Left to right: Onie Tibbet, Yvonne Banham, Az dassu, Sally Polson, Julie Farrell. Image description: Onie has bobbed, brown hair, white skin, and is wearing a black top with orange flowers, and blue jeans. Yvonne is white with bobbed blonde hair, is wearing a rust-orange blouse, blue jeans and floral print brougues. Az has brown skin, is wearing a red and white headscarf, and a pale blue denim maxi-dress, with white trainers. Sally is white with a dark brown bob, wears a navy t-shirt and cropped trousers and white trainers. Julie is white with long, wavy red hair, round blue glasses and is wearing a dark blue denim jumpsuit and sparkly trainers. She is gesticulating to the panel. They sit in a white, wood-panelled room, on velvet purple chairs. Photo credit: Sarah Broadley
How do you make children's literature more diverse and inclusive? Elizabeth Frattaroli reports on a SCBWI Scotland event at Edinburgh International Book Festival.
On the 28th of August Elizabeth Frattaroli attended a Scottish SCBWI event at the Edinburgh International Book Festival hosted by one of the current network organisers, Onie Tibbett, and former network organiser and soon to be debut author, Yvonne Banham, whose book, The Dark and Dangerous Gifts of Delores Mackenzie, will be published by Firefly next year.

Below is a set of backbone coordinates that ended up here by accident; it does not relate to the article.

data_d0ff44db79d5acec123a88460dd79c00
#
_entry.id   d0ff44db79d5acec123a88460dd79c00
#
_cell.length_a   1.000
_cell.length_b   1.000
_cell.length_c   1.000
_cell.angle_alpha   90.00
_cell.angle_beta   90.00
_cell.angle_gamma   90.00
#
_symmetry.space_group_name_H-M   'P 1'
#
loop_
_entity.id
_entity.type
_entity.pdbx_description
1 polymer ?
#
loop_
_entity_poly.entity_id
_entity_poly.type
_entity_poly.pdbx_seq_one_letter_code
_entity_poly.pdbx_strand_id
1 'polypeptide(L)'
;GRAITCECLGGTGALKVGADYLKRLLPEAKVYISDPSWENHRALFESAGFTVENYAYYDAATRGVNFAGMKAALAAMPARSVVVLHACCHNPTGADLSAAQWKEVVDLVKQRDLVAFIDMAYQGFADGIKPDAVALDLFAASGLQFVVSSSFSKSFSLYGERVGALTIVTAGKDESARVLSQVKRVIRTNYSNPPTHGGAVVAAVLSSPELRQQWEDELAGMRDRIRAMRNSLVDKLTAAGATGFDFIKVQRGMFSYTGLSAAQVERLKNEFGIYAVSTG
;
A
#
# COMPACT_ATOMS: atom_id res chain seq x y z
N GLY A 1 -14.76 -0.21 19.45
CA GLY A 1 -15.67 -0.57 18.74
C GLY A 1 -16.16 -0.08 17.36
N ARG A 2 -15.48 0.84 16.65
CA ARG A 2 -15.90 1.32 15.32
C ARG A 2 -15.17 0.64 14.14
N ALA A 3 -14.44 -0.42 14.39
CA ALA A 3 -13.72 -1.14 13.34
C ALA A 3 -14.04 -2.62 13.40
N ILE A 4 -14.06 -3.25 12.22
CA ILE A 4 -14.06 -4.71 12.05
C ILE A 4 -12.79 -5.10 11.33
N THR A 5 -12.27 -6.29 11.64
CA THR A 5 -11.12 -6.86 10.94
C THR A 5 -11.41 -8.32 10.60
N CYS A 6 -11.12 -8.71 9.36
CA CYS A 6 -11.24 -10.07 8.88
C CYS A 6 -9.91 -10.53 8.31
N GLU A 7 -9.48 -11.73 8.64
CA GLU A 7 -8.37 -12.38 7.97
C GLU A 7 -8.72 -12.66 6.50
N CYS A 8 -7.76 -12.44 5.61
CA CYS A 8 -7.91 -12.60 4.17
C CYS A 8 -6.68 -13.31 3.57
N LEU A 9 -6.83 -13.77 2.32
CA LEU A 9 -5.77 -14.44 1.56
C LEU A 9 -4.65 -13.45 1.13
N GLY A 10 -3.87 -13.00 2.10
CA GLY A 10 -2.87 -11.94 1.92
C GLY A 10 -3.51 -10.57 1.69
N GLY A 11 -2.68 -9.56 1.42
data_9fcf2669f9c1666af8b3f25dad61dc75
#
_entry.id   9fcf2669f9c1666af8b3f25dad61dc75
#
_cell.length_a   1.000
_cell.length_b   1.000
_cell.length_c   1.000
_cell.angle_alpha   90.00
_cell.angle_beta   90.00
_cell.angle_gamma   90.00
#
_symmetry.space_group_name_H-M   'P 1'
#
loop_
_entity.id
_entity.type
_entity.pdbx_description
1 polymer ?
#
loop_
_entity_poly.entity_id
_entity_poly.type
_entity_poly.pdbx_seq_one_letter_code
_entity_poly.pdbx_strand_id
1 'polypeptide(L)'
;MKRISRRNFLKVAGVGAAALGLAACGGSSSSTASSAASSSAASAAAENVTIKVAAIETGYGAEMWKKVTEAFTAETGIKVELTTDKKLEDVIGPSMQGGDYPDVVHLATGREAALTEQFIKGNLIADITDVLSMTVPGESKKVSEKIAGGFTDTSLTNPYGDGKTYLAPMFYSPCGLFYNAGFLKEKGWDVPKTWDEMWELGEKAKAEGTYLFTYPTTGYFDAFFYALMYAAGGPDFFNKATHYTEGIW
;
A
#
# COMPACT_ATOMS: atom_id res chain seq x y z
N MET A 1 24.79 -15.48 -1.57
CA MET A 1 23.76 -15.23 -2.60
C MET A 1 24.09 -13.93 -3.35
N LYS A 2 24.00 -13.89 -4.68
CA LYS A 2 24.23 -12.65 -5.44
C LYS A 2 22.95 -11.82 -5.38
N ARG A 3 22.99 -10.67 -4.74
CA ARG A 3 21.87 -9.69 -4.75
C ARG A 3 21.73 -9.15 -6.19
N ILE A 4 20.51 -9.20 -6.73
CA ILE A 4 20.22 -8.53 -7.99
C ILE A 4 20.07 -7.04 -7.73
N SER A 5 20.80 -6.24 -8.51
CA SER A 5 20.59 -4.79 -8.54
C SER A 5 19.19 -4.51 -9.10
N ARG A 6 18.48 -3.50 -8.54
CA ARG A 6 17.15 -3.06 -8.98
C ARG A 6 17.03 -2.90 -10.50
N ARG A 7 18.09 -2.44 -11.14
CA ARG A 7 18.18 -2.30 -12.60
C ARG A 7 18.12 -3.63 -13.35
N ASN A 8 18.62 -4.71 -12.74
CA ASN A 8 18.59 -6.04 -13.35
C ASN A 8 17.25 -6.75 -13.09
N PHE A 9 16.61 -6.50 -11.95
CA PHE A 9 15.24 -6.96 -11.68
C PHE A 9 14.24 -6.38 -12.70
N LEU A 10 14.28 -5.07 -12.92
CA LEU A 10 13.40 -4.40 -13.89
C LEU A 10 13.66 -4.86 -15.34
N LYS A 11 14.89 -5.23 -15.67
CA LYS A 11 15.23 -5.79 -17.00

The panel was completed by A M Dassu, award winning author of Boy, Everywhere and Fight Back, and Director of Inclusive Minds, a unique organisation for people who are passionate about inclusion, diversity, equality, and accessibility in children’s literature; Julie Farrell, author, award winning poet and co-founder of The Inklusion Guide, ‘A kickass guide to making literature events accessible to deaf, disabled and neurodivergent people’, which had been launched at the book festival earlier that week (and can be downloaded online); and Sally Polson, Editorial Director at Floris Books, who has commissioned and edited books across many genres.